Since then things have changed and although I haven’t yet tried constructing a shelter using sticks with this tarp, I have used it with canoe paddles attached to the canoe for stablity and that really works well – then you simply take the small rolled up tarp part of the shelter and its extremely minimalist as well as being very effective in both wind and rain, with enough room for two people and gear to sit out of the rain.

“Backyard Test” of the Wychwood shelter canoe-tarp rig:

canoe tarp backyard test

And in use for real on a canoe trip:

canoe tarp wye

So there you have it – the Wychwood shelter is our recommendation for the half-dome campfire tent shelter and as a canoe-tarp rig; so it’s a great buy for the price.

read more in our “Baker Tent Hunt” series.

Snowbound in a Campfire Tent

The Campfire Tent has been getting good use during this winter snow: kind of a ‘Backyard’ test for a snowbound winter camp here. The campfire tent proving itself again – giving great shelter from strong and bitterly cold Northerly winds, whilst allowing the openess for cooking, observing nature and snowbound views, and generally ‘messing about in tents’! In this weather the views have been absolutely stunning and I haven’t missed a thing – including a huge shooting star one evening. I set up just before the snow came in 10 days ago, and after the main snowfall the roof of the tent had about 5 inches of snow weighing it down – that’s a LOT of weight, and happy to say the canvas, stitching, poles and guys all stood up to the test. The pegs have been completely frozen into the ground so they aren’t going anywhere, which has helped in the very strong winds we’ve had. Walking the fields all the activity of nature is written into the snow in footprints – from tiny mice trails and bird footprints, to thin and whispy deer tracks and big badger prints – all the activity you’d normally miss in the dark is recorded for the following morning.

Also here is a backyard test of a new Hekla 30 firebox from Tentipi, a great bit of kit I’ll write more about in detail later.. The tent itself is from Green Outdoor and features in the Winter Camp story below. For now here’s the video:

Campfire Tents – Ray Mears Baker Tent

Ray Mears has done more than anyone in recent times to promote the benefits of Getting Out & Staying Out, and particularly he has shown himself a great believer in the open-to-your-surroundings nature of the Campfire Tent or Baker Tent. In his episode on Roger Rangers in the North East United States and Canada he showed a complete camp set up using 2 baker tents, in some really beautiful woodland.

For a modern baker tent see our video review of the Campfire Tent or our feature on our ongoing “Baker Tent Hunt”.

Here’s some pictures of Ray Mears Baker Tent Camp – makes you want to Get Out & Stay Out doesn’t it!

baker campfire tent1

baker campfire tent2

baker campfire tent 3

baker campfire tent 4

Ray’s set up shows perfectly the combination of openeness, ability to be warmed by a fire in front, and of cooking on the fire whilst staying sheltered in your tent. But the main benefit of the Campfire tent is in this open-ness to your surroundings – if you’re out there you don’t want to miss a deer wandering past your camp, or the chance to make a wish for a lottery win on a shooting star burning up in the atmosphere above you. Or an owl that flies low across your camp in the early evening. Using open tents these are all things I’ve experienced on my travels.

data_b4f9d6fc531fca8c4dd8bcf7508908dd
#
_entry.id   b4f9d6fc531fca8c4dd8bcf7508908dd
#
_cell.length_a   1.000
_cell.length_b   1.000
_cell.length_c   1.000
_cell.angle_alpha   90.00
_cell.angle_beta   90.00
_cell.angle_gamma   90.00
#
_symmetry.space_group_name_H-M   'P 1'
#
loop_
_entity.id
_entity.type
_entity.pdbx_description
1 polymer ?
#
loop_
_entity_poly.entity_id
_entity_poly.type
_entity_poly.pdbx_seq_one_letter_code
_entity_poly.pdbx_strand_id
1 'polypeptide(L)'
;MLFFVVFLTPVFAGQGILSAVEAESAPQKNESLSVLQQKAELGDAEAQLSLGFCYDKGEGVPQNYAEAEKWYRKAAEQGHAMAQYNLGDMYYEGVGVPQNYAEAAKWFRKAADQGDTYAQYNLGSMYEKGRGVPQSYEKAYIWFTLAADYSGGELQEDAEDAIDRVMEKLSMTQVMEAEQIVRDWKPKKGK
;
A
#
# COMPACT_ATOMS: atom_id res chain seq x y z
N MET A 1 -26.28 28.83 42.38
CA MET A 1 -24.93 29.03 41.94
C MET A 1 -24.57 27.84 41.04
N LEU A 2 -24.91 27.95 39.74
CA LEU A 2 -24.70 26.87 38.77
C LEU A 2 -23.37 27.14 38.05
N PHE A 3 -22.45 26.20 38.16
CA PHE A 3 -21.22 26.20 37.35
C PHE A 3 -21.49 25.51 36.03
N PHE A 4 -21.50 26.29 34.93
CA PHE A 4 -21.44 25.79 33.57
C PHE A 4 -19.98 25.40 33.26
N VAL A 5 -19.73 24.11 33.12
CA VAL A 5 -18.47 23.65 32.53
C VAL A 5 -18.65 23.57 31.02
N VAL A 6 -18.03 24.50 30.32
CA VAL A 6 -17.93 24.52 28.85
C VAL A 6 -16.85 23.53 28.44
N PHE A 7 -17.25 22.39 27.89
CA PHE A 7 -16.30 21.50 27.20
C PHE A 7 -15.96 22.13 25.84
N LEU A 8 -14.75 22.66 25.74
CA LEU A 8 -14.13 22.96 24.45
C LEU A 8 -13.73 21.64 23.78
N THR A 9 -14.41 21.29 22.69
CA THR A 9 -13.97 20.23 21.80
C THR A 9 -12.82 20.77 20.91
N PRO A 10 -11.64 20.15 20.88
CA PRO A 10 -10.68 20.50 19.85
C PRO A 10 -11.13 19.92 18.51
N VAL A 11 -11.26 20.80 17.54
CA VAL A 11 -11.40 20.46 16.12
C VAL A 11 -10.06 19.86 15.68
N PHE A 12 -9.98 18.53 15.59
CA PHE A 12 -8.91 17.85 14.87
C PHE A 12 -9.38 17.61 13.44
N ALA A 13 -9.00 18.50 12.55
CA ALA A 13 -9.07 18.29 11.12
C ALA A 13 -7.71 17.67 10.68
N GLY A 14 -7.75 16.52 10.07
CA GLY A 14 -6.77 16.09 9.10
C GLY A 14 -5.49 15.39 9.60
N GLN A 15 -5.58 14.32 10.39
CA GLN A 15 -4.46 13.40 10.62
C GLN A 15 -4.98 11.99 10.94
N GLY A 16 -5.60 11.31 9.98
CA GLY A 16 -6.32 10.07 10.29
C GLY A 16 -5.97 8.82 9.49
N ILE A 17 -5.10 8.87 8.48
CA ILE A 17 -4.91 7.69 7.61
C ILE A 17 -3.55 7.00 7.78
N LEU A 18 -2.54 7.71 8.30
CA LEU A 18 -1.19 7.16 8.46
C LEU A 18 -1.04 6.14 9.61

Campfire Tent – Baker Tent Hunt

Here’s the Backyard Test of the fantastic new “Campfire Tent” from Green Outdoor (who also make the “Bush Shelter” tent featured earlier as a ‘lightweight’ campfire tent option). As part of our ongoing “Baker Tent Hunt” series this full size tent looks really promising and is beautifully made – it passed the ‘Backyard Test’ with flying colours, easy to put up, withstood some strong winds and provided great shelter with the all-important open frontage of the classic Campfire or Baker tent. Stay tuned for the full experience in our forthcoming Winter Camp [Update: that report now available here: See Winter Camp ]

And here’s Bill Mason’s original tent from his book “Song Of The Paddle – An Illustrated Guide To Wilderness Camping”:

Inspiration for the Campfire Tent - Bill Mason in Song of The Paddle

Inspiration for the Campfire Tent - Bill Mason in Song of The Paddle

For more information on this tent see the details on the Green Outdoor.co.uk website.

Baker Tent Hunt – The Bush Shelter Lightweight Campfire Tent

Update: See our latest test of a full size Campfire Tent.

The Bush Shelter

Discussed here before as part of our “Baker Tent Hunt” series the Bush Shelter from www.greenoutdoor.co.uk looked like an interesting lightweight “Campfire Tent” option, and is even designed with canoeing in mind in that you can use paddles to hold it up, meaning you don’t need poles, so it’s a tiny package, no bigger than taking a tarp really. Here’s the ‘Backyard Test’!

The tent arrives by courier, from greenoutdoors.co.uk - its a small package for a tent.

The tent arrives by courier, from greenoutdoors.co.uk - its a small package for a tent.

16ft Canoe for scale!

16ft Canoe for scale!

OUt of the bubblewrap.... a new tent in my life... The tent is made of recycled PTFE plastic, from bottles and the like!

OUt of the bubblewrap.... a new tent in my life... The tent is made of recycled PTFE plastic, from bottles and the like!